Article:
Gen-Z's first congressman-elect says he was denied a lease in D.C. due to 'really bad' credit
The Democrat further asserted that he had accumulated considerable debts while running for office and that had damaged his credit rating.
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Florida Democratic Rep.-elect Maxwell Alejandro Frost says he was denied a lease on a Washington, D.C., apartment after the landlord initially told him that his bad credit wouldn't matter.
Frost is slated to become the first Gen-Z lawmaker in Washington when the next Congress is sworn in in January. He was previously a community organizer and will take over the seat of Democratic Rep. Val Demings, who unsuccessfully challenged Florida GOP Sen. Marco Rubio for his seat in the upper chamber in November.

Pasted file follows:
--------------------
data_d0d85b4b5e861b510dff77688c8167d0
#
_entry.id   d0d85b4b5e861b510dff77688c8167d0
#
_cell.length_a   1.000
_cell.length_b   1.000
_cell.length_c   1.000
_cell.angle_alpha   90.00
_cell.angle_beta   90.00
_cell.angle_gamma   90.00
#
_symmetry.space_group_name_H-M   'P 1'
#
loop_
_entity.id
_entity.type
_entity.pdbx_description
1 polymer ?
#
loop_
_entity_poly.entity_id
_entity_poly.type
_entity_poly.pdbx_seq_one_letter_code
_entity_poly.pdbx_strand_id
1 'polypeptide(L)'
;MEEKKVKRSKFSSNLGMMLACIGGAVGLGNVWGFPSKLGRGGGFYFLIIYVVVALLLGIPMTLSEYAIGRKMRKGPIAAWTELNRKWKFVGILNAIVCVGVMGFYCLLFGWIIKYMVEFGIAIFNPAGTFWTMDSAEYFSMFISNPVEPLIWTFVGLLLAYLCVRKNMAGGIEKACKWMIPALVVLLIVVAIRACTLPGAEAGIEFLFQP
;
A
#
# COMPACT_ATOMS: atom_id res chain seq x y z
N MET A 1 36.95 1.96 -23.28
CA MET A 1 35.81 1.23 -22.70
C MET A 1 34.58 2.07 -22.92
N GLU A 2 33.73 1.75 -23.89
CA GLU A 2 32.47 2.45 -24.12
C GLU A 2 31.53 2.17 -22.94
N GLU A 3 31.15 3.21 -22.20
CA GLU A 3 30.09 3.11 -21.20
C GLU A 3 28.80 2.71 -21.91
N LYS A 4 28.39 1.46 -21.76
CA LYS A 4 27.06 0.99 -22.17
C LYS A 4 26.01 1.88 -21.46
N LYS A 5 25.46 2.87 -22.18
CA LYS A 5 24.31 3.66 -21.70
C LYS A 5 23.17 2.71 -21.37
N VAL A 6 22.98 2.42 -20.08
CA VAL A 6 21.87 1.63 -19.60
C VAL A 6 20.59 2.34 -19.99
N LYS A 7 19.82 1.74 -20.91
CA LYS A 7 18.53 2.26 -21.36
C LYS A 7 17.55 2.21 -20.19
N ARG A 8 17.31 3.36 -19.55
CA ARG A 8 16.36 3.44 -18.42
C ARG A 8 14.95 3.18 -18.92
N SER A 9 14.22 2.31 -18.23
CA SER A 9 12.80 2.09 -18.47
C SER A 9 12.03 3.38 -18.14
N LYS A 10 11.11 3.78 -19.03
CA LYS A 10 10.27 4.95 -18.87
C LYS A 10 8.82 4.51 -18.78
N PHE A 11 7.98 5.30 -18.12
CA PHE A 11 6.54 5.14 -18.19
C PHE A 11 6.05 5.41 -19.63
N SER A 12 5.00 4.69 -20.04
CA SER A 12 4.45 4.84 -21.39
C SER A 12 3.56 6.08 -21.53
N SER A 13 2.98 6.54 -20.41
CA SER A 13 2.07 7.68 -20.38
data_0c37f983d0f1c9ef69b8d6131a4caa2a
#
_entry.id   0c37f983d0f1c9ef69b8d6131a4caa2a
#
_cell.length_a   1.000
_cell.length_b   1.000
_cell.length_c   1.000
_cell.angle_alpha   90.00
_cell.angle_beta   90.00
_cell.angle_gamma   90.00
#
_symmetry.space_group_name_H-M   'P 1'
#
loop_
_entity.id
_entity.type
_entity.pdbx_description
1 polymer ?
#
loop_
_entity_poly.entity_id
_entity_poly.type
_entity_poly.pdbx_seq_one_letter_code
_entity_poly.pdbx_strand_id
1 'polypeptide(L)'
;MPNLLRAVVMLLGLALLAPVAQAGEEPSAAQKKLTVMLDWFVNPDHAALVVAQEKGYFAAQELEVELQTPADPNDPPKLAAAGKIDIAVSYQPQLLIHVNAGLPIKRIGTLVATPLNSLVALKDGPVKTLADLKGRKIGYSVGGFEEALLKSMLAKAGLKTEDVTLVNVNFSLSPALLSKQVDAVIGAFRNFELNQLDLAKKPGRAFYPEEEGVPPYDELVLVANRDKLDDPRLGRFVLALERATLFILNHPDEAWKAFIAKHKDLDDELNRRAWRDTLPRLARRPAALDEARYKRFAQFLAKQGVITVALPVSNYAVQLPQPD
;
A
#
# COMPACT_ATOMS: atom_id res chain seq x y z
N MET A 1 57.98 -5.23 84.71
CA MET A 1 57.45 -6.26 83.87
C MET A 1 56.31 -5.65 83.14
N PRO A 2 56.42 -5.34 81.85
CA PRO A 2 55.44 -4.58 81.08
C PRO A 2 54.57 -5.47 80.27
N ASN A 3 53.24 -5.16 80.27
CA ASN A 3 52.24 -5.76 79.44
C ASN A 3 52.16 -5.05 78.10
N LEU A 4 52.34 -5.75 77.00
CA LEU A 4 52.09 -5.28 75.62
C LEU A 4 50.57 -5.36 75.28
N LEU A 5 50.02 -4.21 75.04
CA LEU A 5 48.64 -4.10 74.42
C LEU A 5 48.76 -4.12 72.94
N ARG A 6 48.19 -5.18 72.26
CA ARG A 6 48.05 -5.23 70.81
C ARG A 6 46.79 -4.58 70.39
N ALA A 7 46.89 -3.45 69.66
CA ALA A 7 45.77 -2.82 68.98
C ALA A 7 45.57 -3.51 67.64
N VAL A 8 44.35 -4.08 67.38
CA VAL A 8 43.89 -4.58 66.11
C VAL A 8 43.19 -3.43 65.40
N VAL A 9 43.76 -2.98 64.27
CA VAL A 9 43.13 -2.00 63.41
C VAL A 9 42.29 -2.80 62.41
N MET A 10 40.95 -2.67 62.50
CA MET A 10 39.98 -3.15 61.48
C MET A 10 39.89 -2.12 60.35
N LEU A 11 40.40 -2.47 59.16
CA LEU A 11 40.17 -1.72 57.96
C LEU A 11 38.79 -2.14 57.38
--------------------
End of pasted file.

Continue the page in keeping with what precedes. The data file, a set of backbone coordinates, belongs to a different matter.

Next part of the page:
"Just applied to an apartment in DC where I told the guy that my credit was really bad. He said I'd be fine," he tweeted Thursday. "Got denied, lost the apartment, and the application fee. This ain't meant for people who don't already have money."
The Democrat further asserted that he had accumulated considerable debt while running for office and that had damaged his credit rating. "It isn't magic that we won our very difficult race," he said in a subsequent post. "For that primary, I quit my full-time job cause I knew that to win at 25 yrs old, I'd need to be a full-time candidate. 7 days a week, 10-12 hours a day. It's not sustainable or right but it's what we had to do."
The cost of living in Washington, D.C. has increased considerably over the years, more than tripling in the 2000-2018 window alone, according to SmartAsset. The average rent on an apartment in the district stands at $2,335 per month, according to RentCafe.
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